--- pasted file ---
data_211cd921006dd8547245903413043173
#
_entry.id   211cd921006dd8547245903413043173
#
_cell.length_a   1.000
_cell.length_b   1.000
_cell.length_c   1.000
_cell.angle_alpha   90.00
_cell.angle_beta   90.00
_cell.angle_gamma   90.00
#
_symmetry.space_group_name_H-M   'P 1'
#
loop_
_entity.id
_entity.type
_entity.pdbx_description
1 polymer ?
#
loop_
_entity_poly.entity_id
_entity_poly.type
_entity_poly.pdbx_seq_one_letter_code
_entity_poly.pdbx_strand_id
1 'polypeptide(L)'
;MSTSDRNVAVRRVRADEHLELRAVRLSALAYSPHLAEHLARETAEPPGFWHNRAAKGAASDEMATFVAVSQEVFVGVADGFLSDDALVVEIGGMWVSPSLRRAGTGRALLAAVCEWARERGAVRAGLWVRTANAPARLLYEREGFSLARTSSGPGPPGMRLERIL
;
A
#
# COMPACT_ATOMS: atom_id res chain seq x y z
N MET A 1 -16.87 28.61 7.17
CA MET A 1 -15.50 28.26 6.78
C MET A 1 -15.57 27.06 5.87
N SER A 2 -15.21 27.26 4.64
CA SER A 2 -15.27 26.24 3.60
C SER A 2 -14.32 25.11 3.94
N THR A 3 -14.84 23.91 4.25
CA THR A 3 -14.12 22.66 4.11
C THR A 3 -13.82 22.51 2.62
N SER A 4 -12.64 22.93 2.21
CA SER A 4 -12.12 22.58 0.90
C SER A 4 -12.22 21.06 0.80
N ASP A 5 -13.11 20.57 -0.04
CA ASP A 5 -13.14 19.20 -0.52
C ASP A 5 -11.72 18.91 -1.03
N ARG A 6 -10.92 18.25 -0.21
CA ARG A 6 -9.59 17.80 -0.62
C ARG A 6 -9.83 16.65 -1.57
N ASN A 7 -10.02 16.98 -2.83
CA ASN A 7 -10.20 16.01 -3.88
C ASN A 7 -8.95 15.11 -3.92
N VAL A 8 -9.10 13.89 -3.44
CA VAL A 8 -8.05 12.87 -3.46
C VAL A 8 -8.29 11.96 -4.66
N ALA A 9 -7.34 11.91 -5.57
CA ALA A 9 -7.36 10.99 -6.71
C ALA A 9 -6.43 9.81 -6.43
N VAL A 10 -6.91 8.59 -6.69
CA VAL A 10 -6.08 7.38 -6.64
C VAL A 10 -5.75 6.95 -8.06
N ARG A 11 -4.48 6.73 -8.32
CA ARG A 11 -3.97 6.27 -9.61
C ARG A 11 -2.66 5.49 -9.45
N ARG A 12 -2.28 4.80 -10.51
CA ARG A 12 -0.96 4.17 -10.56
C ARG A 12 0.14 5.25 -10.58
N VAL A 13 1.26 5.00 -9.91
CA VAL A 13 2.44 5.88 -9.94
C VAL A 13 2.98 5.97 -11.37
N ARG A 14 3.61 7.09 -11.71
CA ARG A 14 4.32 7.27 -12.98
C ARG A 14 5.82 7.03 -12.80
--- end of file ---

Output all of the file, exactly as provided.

data_211cd921006dd8547245903413043173
#
_entry.id   211cd921006dd8547245903413043173
#
_cell.length_a   1.000
_cell.length_b   1.000
_cell.length_c   1.000
_cell.angle_alpha   90.00
_cell.angle_beta   90.00
_cell.angle_gamma   90.00
#
_symmetry.space_group_name_H-M   'P 1'
#
loop_
_entity.id
_entity.type
_entity.pdbx_description
1 polymer ?
#
loop_
_entity_poly.entity_id
_entity_poly.type
_entity_poly.pdbx_seq_one_letter_code
_entity_poly.pdbx_strand_id
1 'polypeptide(L)'
;MSTSDRNVAVRRVRADEHLELRAVRLSALAYSPHLAEHLARETAEPPGFWHNRAAKGAASDEMATFVAVSQEVFVGVADGFLSDDALVVEIGGMWVSPSLRRAGTGRALLAAVCEWARERGAVRAGLWVRTANAPARLLYEREGFSLARTSSGPGPPGMRLERIL
;
A
#
# COMPACT_ATOMS: atom_id res chain seq x y z
N MET A 1 -16.87 28.61 7.17
CA MET A 1 -15.50 28.26 6.78
C MET A 1 -15.57 27.06 5.87
N SER A 2 -15.21 27.26 4.64
CA SER A 2 -15.27 26.24 3.60
C SER A 2 -14.32 25.11 3.94
N THR A 3 -14.84 23.91 4.25
CA THR A 3 -14.12 22.66 4.11
C THR A 3 -13.82 22.51 2.62
N SER A 4 -12.64 22.93 2.21
CA SER A 4 -12.12 22.58 0.90
C SER A 4 -12.22 21.06 0.80
N ASP A 5 -13.11 20.57 -0.04
CA ASP A 5 -13.14 19.20 -0.52
C ASP A 5 -11.72 18.91 -1.03
N ARG A 6 -10.92 18.25 -0.21
CA ARG A 6 -9.59 17.80 -0.62
C ARG A 6 -9.83 16.65 -1.57
N ASN A 7 -10.02 16.98 -2.83
CA ASN A 7 -10.20 16.01 -3.88
C ASN A 7 -8.95 15.11 -3.92
N VAL A 8 -9.10 13.89 -3.44
CA VAL A 8 -8.05 12.87 -3.46
C VAL A 8 -8.29 11.96 -4.66
N ALA A 9 -7.34 11.91 -5.57
CA ALA A 9 -7.36 10.99 -6.71
C ALA A 9 -6.43 9.81 -6.43
N VAL A 10 -6.91 8.59 -6.69
CA VAL A 10 -6.08 7.38 -6.64
C VAL A 10 -5.75 6.95 -8.06
N ARG A 11 -4.48 6.73 -8.32
CA ARG A 11 -3.97 6.27 -9.61
C ARG A 11 -2.66 5.49 -9.45
N ARG A 12 -2.28 4.80 -10.51
CA ARG A 12 -0.96 4.17 -10.56
C ARG A 12 0.14 5.25 -10.58
N VAL A 13 1.26 5.00 -9.91
CA VAL A 13 2.44 5.88 -9.94
C VAL A 13 2.98 5.97 -11.37
N ARG A 14 3.61 7.09 -11.71
CA ARG A 14 4.32 7.27 -12.98
C ARG A 14 5.82 7.03 -12.80